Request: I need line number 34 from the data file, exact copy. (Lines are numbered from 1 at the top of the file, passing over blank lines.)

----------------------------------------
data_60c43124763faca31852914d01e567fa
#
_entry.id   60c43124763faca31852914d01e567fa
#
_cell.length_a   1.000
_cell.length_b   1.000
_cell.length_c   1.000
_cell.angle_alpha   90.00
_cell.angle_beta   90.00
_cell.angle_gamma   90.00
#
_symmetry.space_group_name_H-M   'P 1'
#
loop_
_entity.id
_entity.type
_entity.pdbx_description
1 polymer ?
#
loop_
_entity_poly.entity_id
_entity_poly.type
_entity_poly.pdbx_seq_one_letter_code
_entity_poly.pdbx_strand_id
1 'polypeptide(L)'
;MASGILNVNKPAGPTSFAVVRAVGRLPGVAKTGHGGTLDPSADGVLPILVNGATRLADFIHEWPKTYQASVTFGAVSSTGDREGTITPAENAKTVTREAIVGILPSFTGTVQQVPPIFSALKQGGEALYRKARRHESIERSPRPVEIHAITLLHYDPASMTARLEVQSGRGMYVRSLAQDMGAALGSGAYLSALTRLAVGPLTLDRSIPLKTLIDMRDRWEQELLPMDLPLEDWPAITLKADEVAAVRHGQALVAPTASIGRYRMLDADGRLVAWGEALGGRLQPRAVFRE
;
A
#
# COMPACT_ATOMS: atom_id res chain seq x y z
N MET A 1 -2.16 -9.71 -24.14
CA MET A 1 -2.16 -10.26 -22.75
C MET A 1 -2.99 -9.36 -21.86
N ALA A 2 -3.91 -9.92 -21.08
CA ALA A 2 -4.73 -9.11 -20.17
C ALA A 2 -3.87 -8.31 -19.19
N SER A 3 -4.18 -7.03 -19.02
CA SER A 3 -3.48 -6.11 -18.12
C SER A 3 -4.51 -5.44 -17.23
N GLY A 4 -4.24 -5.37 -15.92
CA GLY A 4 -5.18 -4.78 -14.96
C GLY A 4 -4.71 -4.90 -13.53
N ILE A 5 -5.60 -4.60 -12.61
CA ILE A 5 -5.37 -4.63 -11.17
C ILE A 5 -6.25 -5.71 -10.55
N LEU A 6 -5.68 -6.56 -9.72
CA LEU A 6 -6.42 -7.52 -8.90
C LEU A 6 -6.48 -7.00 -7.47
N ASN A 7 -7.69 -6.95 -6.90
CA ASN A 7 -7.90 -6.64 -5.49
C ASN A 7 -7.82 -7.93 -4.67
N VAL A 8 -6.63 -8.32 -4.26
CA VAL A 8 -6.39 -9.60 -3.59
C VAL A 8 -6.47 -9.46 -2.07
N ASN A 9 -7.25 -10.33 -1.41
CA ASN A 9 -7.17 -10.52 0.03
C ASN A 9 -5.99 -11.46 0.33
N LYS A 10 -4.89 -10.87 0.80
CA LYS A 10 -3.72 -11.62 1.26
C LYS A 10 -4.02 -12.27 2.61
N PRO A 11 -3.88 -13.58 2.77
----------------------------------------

N ALA A 2 -3.91 -9.92 -21.08